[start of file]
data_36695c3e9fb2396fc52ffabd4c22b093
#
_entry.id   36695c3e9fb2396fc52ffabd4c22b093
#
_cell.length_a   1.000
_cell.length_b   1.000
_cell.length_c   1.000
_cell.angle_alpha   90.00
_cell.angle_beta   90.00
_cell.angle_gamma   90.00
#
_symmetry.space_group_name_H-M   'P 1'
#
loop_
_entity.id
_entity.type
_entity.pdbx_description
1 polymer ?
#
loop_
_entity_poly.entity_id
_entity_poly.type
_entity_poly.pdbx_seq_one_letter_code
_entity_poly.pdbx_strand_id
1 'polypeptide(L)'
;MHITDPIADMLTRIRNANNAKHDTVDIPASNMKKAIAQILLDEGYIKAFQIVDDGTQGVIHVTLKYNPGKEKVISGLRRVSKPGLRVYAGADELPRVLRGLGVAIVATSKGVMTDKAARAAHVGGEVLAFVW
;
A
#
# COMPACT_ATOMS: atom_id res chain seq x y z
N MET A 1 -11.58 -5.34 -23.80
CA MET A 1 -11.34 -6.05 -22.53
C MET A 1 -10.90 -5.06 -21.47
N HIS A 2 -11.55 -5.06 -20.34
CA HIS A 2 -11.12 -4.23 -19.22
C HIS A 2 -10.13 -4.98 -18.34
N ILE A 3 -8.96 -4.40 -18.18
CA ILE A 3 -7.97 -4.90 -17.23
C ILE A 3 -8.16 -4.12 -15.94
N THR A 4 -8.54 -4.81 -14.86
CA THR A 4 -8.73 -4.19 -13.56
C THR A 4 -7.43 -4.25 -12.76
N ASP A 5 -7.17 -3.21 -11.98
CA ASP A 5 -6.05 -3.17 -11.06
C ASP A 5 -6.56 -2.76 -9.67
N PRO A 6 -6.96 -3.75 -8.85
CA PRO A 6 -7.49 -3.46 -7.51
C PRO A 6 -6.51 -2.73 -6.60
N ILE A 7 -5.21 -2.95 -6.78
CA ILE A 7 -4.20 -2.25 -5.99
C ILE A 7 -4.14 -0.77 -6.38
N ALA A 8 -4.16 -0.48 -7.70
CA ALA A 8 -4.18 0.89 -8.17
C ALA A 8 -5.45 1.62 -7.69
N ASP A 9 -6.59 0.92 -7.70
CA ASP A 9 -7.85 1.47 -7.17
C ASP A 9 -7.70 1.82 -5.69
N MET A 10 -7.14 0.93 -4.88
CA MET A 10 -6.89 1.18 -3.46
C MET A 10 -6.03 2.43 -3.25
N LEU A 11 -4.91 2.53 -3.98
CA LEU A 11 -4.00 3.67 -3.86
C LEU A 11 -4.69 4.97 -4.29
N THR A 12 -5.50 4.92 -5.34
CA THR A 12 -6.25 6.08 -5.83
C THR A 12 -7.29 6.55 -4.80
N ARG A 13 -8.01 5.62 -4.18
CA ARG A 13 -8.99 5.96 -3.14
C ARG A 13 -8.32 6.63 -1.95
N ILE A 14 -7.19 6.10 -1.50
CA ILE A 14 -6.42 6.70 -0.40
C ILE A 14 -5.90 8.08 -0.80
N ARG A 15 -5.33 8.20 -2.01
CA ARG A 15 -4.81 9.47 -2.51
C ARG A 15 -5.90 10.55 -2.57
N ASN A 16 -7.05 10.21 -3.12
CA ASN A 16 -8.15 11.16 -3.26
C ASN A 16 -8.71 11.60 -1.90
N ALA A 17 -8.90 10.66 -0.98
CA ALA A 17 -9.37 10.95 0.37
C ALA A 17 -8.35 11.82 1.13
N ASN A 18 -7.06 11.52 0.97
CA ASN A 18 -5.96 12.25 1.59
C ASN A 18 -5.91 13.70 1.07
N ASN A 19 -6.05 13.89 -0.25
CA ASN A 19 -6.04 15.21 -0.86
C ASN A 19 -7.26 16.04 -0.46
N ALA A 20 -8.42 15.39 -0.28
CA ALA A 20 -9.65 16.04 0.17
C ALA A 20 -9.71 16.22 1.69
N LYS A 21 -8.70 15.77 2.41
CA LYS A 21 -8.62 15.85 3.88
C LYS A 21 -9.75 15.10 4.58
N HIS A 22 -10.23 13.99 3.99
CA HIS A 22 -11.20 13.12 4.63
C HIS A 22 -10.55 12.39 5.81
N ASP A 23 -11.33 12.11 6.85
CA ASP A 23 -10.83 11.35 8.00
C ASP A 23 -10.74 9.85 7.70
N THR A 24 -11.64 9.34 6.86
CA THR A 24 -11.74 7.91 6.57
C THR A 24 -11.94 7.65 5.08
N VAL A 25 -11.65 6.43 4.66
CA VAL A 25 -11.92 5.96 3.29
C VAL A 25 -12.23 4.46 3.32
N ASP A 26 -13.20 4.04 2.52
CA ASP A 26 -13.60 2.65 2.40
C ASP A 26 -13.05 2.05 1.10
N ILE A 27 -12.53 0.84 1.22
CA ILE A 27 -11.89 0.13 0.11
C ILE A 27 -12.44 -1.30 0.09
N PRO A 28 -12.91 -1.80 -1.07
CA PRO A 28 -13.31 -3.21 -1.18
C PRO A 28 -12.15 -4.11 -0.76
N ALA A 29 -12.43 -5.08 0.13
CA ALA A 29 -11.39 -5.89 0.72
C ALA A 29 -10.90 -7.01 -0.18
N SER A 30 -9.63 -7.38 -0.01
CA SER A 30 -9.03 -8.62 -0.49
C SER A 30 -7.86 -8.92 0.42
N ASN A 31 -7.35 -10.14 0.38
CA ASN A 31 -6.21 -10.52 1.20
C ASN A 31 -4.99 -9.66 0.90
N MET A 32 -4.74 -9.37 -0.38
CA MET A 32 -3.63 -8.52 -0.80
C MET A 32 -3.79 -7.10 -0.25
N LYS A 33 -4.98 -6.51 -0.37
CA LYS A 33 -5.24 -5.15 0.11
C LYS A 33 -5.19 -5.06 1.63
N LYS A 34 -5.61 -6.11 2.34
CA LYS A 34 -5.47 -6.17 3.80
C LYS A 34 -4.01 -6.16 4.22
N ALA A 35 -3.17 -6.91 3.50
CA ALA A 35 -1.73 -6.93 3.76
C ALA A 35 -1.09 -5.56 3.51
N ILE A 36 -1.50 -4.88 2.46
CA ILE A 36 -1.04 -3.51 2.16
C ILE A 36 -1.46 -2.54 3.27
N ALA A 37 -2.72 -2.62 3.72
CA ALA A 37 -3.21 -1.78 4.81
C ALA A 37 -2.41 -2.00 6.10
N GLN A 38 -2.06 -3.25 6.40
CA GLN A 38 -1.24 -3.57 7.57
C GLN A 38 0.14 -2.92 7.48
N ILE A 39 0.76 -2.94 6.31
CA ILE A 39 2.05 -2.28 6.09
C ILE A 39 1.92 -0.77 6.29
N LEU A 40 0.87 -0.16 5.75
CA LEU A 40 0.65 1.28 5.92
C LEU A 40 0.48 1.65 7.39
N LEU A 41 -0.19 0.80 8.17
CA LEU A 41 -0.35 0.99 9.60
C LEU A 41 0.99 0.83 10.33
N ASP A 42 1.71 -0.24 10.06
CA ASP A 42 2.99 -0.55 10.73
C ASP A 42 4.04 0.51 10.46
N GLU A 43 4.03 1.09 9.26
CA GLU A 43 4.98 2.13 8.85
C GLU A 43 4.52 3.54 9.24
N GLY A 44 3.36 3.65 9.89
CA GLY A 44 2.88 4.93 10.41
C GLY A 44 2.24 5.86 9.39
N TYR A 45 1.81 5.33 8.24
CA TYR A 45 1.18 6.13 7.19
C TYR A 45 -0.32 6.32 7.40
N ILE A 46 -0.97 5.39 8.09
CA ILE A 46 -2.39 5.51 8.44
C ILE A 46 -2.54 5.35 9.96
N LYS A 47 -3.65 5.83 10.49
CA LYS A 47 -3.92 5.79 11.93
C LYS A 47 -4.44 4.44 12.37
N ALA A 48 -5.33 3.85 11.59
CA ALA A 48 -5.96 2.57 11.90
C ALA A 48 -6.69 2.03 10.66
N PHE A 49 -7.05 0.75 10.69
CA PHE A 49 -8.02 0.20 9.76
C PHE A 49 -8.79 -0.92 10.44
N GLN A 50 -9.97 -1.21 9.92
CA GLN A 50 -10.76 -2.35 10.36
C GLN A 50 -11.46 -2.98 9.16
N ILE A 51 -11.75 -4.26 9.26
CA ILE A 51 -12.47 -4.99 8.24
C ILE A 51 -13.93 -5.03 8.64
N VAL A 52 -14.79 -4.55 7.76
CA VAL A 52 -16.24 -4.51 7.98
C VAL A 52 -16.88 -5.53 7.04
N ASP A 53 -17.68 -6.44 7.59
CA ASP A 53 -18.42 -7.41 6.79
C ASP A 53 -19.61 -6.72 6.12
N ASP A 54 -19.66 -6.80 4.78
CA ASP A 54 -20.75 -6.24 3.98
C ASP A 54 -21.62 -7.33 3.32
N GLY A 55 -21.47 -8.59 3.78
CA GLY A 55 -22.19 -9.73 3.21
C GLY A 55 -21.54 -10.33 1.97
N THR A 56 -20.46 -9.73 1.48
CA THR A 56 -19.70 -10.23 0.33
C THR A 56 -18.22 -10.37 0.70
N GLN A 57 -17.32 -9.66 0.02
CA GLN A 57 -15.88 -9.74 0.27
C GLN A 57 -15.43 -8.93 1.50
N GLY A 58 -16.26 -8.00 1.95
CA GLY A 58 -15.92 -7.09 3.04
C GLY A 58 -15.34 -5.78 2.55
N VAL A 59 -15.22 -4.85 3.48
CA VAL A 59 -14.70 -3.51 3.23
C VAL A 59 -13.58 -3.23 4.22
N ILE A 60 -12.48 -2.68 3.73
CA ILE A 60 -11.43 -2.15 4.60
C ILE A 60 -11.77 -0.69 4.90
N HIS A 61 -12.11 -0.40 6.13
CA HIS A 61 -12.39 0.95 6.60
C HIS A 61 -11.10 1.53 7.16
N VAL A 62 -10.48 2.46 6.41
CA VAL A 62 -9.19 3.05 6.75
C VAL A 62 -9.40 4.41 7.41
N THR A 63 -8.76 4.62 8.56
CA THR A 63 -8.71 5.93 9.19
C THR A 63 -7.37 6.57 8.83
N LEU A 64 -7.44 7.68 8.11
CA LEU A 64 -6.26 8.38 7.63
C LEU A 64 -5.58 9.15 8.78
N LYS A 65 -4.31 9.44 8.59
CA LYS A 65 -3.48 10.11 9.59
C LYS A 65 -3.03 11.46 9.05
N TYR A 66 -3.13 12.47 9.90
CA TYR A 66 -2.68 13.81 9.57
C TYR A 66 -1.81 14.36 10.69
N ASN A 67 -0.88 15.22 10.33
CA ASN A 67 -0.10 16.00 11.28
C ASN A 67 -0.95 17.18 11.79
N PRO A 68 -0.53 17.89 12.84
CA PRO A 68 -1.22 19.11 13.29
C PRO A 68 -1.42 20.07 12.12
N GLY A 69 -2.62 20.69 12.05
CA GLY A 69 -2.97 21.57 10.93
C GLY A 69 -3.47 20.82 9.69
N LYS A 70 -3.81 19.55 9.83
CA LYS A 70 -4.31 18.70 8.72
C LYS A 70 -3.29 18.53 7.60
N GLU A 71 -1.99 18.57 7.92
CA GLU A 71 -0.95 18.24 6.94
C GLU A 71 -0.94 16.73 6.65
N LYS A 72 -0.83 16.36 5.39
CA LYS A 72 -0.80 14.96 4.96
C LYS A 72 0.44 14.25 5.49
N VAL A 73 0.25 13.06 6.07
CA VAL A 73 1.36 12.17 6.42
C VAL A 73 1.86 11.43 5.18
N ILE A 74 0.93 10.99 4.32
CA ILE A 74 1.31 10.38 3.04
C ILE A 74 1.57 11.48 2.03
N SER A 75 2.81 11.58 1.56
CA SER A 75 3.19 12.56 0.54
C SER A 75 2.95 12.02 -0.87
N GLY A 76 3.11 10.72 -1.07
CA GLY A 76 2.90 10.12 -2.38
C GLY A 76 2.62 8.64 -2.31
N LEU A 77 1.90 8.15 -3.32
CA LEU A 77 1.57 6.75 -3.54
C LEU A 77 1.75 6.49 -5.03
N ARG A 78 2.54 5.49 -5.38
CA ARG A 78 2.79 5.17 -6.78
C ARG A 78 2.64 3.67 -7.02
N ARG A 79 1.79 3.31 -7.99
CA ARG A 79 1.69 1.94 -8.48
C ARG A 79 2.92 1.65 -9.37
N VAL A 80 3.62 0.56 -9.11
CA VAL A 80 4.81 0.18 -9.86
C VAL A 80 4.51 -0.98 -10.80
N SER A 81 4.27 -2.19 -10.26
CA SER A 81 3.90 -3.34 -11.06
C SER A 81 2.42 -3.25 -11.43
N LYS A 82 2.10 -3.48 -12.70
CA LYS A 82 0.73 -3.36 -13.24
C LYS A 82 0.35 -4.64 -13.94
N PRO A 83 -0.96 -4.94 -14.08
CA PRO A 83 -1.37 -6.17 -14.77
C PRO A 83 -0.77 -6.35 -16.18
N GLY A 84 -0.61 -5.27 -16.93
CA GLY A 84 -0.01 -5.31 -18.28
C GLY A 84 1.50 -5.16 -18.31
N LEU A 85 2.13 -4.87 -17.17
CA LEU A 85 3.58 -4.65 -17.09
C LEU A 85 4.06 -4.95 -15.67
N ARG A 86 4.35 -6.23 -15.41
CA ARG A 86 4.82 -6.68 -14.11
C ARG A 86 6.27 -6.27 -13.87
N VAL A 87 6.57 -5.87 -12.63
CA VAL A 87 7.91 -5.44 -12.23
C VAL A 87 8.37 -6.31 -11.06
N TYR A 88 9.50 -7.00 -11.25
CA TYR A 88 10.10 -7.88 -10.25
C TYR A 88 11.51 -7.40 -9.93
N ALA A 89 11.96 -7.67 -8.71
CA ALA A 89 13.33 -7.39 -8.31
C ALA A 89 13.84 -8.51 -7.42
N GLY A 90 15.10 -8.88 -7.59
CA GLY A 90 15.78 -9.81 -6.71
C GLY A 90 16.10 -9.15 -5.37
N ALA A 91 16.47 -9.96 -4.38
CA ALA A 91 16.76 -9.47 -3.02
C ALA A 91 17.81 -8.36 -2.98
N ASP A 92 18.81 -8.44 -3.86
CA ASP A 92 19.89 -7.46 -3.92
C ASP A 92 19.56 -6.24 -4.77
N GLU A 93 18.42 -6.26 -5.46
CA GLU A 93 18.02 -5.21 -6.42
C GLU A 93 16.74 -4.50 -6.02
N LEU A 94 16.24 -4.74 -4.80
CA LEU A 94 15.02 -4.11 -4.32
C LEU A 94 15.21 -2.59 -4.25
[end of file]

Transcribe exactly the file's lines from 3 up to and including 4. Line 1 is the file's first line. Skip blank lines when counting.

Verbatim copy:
_entry.id   36695c3e9fb2396fc52ffabd4c22b093
#